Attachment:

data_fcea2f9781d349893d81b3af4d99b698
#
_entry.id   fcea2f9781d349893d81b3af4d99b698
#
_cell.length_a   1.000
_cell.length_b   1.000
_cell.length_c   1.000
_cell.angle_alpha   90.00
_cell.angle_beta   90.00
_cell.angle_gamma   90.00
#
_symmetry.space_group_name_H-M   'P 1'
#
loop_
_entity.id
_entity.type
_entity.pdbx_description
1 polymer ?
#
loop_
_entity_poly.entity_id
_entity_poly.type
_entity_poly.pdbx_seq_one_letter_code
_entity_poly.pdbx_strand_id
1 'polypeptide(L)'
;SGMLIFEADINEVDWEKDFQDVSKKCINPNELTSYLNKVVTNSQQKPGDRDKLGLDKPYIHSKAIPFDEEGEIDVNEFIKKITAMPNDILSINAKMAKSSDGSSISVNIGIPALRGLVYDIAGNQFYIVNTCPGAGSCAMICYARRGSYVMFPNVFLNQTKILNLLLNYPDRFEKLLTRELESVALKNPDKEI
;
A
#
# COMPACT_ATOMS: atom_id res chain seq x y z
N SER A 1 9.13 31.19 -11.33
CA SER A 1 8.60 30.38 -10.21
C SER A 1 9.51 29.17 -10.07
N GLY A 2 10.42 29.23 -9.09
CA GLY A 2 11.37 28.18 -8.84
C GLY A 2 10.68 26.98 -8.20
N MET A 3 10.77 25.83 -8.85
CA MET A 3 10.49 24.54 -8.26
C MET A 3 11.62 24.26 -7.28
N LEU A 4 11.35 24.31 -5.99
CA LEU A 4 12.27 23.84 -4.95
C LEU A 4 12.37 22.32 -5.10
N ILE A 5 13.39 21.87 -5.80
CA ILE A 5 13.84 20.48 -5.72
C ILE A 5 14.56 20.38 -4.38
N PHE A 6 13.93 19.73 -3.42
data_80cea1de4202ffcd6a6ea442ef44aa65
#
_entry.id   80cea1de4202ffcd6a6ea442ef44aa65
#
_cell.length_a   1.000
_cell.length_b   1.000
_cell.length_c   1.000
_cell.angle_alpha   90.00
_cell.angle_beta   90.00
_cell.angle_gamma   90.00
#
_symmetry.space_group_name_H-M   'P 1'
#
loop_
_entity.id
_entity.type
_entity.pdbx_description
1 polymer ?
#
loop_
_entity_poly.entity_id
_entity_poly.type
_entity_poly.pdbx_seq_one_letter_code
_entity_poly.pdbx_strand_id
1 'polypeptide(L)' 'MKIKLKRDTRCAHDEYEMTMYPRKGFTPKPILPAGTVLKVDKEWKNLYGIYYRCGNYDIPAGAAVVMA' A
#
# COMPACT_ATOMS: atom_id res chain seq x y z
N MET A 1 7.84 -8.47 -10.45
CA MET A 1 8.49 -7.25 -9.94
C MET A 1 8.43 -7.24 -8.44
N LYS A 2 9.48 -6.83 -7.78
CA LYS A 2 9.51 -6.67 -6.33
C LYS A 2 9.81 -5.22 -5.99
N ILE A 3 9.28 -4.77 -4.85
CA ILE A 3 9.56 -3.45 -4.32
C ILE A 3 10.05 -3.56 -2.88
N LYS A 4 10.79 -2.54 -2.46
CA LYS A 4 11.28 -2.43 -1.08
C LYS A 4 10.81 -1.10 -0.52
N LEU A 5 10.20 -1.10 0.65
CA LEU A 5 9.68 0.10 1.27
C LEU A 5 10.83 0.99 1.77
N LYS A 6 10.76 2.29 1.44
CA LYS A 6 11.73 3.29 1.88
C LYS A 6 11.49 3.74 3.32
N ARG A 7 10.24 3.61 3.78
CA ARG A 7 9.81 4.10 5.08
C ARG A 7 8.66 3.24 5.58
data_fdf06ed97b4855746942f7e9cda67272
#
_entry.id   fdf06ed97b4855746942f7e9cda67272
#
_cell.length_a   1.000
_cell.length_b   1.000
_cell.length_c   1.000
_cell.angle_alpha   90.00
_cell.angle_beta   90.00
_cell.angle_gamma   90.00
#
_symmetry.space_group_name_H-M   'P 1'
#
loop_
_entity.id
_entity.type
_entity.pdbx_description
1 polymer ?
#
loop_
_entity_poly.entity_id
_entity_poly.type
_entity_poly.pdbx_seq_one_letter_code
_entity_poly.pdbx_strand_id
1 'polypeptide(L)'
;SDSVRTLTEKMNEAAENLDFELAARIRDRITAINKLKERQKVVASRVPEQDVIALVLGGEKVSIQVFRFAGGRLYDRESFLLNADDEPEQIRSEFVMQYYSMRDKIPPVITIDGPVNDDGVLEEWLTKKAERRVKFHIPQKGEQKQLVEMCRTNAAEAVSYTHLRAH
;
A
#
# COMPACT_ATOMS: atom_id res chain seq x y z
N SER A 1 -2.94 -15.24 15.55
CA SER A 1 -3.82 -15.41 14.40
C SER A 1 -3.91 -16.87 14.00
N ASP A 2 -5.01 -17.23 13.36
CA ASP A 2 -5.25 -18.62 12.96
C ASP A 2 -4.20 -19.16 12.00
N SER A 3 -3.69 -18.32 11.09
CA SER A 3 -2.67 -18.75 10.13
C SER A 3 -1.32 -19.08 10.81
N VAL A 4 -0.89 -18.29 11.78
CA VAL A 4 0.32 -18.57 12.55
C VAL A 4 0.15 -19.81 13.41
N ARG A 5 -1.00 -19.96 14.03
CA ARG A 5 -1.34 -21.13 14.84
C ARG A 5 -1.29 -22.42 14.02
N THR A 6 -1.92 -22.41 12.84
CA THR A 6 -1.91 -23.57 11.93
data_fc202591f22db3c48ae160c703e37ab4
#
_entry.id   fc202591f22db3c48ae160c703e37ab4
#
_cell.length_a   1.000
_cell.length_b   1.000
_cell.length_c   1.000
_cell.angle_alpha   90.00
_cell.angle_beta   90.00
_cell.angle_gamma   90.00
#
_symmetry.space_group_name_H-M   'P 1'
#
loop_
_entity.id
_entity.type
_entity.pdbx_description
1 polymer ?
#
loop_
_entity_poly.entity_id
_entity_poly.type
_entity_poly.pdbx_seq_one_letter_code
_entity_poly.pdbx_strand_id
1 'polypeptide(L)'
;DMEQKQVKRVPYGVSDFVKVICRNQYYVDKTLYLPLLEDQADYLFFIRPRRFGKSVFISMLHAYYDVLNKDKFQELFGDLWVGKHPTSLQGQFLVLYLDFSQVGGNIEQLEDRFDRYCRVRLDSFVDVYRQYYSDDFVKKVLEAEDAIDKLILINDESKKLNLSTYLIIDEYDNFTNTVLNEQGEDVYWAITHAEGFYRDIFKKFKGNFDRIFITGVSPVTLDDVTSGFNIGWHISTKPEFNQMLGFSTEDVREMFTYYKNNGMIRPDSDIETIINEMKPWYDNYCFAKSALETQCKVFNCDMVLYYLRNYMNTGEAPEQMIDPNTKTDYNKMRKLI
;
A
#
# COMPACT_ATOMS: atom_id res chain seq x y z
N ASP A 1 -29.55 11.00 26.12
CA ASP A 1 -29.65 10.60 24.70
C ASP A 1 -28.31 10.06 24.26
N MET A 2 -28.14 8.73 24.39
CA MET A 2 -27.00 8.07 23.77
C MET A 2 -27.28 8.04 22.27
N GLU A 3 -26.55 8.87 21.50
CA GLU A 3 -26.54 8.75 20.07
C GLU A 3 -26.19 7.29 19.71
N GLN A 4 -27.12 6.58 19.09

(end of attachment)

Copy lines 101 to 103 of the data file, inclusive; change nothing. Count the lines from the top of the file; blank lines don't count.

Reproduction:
_cell.length_c   1.000
_cell.angle_alpha   90.00
_cell.angle_beta   90.00